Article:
He predicted significant lay-offs ahead and said that Brexit would make things worse.

Global M&A activity was down 30% in Europe, the UK and the US last year, he said, with a lack of investment in Europe. 

“Instead, everything happened in the United States," said Mr McCourt.


He predicted more state intervention in terms of protecting critical EU assets, and what he called a 'circling of the wagons' due to the threat from Chinese companies potentially taking advantage of the depressed value of key assets.

“I don’t think this is protectionist, it’s going back to a level playing field,” he added.

Ironically, he said, the UK’s Competition and Mergers Authority was going to become much more interventionist, and was building up its staff numbers to far greater levels that its European Commission equivalents.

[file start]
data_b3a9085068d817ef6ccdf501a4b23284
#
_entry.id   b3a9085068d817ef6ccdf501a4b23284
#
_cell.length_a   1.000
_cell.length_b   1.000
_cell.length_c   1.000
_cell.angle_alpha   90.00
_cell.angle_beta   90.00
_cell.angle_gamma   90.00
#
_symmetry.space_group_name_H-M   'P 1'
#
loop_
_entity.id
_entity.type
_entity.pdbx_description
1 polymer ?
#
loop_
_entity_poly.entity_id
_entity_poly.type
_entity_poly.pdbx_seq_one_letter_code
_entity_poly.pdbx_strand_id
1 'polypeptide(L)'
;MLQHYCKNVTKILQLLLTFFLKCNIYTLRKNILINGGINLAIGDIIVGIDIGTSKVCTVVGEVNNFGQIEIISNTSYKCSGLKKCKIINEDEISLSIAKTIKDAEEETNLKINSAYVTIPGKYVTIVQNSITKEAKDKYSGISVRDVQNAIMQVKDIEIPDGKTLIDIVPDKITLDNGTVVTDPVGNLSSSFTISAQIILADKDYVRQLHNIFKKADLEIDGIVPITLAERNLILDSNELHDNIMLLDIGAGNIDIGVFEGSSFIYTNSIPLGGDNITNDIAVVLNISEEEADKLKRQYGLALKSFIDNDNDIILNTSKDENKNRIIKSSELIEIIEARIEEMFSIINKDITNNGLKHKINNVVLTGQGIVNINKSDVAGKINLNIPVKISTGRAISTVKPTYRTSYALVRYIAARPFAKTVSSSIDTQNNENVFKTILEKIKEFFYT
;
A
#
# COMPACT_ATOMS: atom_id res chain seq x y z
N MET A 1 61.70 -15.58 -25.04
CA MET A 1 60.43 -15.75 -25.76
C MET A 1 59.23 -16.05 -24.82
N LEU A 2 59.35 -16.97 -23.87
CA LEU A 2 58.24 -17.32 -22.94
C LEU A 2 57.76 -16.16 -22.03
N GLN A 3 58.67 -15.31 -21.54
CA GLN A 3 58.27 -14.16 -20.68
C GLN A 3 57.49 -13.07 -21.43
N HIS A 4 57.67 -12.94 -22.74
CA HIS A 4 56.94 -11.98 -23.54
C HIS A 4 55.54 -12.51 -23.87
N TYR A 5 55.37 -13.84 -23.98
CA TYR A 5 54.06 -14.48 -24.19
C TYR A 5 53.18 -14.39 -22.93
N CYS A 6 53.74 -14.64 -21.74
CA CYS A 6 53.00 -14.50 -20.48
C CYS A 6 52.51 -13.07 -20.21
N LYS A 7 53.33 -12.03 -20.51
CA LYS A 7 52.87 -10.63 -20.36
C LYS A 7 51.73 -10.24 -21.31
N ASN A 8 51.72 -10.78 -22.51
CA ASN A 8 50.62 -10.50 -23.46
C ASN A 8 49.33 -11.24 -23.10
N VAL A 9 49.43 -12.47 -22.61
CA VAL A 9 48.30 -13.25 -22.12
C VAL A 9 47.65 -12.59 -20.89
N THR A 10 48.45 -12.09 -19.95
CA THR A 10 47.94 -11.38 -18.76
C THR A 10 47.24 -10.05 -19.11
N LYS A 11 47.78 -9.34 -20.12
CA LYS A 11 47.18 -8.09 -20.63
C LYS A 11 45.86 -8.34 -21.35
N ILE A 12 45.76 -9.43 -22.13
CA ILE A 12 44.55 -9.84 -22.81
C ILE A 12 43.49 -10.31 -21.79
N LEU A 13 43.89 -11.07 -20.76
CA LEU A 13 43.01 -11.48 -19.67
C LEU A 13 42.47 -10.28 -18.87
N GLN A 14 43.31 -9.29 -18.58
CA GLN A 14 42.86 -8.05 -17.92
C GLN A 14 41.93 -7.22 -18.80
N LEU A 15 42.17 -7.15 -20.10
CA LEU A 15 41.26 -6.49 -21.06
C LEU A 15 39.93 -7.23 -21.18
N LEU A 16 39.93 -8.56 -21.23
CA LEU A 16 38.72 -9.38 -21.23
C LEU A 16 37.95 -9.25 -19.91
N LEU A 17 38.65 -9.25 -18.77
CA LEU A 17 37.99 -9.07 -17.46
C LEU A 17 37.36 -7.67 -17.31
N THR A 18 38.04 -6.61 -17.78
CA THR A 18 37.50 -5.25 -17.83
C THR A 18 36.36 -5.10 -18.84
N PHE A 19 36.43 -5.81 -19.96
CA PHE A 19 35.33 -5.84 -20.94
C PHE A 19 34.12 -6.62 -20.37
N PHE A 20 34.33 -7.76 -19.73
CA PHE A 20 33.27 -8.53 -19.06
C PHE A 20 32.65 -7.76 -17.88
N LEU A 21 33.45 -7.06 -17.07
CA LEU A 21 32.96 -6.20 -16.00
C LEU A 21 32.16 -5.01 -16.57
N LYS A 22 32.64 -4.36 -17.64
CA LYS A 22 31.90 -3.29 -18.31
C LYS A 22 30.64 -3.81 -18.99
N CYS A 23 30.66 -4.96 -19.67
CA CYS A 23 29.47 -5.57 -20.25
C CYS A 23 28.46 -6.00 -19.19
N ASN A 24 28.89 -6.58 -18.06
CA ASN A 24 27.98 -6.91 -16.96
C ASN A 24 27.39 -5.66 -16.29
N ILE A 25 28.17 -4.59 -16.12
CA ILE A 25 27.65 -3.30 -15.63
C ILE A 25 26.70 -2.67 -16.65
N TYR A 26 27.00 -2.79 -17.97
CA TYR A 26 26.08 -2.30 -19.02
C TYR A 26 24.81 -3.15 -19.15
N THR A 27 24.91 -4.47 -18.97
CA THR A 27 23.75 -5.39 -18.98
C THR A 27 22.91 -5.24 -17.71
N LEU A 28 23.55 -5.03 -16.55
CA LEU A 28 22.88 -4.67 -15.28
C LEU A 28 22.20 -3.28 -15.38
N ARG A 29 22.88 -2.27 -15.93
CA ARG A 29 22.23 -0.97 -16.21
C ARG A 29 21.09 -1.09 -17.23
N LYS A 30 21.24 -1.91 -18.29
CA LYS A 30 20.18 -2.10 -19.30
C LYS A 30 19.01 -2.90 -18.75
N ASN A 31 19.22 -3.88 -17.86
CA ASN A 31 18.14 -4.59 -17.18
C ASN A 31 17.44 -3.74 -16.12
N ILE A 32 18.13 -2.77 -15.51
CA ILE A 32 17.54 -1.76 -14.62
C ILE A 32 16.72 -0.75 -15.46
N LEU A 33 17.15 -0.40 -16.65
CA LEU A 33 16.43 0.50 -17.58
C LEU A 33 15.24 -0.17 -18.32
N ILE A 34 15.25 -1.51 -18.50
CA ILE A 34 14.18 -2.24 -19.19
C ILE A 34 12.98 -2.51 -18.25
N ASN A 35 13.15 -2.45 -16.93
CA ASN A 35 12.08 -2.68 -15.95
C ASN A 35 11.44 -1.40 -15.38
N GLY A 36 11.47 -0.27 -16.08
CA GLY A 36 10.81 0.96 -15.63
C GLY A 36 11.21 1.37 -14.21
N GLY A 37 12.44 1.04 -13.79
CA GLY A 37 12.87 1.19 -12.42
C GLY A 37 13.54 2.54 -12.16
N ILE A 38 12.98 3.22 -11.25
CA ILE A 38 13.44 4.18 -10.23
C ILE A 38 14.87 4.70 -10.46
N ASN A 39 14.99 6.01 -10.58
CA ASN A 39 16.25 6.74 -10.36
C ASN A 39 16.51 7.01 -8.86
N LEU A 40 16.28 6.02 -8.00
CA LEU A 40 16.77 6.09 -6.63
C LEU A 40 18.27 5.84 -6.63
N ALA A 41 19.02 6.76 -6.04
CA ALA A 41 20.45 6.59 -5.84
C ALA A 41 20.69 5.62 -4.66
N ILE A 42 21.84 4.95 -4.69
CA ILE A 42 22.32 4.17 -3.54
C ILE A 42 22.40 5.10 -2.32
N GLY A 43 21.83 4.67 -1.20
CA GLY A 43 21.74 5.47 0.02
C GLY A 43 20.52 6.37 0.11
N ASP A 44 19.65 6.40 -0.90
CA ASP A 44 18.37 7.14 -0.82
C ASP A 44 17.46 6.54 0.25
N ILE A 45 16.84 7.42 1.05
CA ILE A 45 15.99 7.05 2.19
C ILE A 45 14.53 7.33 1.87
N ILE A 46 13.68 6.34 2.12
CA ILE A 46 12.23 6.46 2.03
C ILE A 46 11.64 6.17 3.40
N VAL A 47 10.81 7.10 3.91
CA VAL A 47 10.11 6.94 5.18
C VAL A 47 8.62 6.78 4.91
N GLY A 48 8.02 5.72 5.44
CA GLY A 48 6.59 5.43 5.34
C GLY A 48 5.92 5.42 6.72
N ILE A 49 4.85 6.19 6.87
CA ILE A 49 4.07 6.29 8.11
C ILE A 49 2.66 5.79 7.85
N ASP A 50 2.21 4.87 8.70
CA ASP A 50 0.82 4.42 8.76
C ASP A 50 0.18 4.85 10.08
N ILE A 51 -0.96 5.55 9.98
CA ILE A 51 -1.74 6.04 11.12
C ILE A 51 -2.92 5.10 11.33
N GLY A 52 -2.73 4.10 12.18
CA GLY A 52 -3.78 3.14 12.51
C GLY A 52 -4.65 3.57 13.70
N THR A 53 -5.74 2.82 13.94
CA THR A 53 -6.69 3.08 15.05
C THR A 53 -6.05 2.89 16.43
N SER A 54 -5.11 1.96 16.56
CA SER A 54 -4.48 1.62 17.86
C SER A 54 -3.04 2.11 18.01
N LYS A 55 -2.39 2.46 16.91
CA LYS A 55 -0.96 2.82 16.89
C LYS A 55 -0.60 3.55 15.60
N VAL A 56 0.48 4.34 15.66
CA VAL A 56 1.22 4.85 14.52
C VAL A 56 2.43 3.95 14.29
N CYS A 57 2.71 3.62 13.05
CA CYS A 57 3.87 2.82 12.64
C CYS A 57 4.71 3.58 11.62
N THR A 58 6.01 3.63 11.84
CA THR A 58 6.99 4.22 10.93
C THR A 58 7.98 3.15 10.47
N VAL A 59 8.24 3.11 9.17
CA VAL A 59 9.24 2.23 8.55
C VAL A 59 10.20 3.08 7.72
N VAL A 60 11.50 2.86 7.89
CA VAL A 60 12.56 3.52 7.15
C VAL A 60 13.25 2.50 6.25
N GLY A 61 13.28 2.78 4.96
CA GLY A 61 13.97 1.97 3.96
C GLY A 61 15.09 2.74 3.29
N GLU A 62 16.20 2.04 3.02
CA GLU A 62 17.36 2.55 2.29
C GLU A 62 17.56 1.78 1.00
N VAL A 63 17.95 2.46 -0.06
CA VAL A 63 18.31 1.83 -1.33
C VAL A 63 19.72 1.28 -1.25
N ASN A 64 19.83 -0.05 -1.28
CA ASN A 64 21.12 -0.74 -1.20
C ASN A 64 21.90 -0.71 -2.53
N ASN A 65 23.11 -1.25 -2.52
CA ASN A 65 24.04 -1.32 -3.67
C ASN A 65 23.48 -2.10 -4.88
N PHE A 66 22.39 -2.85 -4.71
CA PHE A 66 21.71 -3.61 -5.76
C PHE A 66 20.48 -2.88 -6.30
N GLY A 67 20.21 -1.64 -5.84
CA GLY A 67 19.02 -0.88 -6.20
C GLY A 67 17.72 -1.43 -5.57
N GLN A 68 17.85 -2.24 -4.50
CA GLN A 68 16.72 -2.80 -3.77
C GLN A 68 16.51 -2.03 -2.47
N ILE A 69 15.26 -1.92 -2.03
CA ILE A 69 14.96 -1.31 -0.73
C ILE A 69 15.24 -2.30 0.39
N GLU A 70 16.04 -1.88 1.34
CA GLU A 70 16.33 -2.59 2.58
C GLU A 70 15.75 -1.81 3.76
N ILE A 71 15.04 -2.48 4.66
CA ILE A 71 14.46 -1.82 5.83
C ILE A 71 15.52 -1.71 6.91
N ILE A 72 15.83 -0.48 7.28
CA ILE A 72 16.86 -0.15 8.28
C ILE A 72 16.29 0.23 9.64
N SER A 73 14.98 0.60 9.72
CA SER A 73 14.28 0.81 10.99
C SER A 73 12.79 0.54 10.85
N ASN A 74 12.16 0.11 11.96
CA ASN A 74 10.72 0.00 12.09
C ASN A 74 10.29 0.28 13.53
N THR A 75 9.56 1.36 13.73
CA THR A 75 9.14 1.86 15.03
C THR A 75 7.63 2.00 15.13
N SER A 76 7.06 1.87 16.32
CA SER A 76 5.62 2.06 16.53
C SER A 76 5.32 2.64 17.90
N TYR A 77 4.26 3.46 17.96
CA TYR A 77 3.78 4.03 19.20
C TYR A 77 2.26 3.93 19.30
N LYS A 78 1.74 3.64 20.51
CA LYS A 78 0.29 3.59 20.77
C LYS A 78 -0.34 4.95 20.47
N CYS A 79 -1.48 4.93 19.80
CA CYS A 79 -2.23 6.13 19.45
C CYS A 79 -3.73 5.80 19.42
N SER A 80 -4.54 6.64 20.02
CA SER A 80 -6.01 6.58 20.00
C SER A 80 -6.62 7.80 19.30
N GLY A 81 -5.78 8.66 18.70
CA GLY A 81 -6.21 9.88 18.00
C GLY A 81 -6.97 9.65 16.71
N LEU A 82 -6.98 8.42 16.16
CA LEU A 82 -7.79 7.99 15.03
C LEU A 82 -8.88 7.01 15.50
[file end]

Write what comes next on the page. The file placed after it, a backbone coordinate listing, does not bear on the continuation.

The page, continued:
Trade lawyers

Speaking about a potential trade border in the Irish Sea, Mr McCourt pointed out that there were few trade lawyers around anymore.

“People are having to get back up to speed to learn these things, the grinding minutiae of forms and papers,” he said.

Mr McCourt predicted that large UK corporates may bypass investment in the North as a result, because of this, with resulting stronger economic ties between north and south.

He also said that Irish companies could well nearshore in the North, given its lower cost base, in a medium-term convergence.

Gazette Desk
Gazette.ie is the daily legal news site of the Law Society of Ireland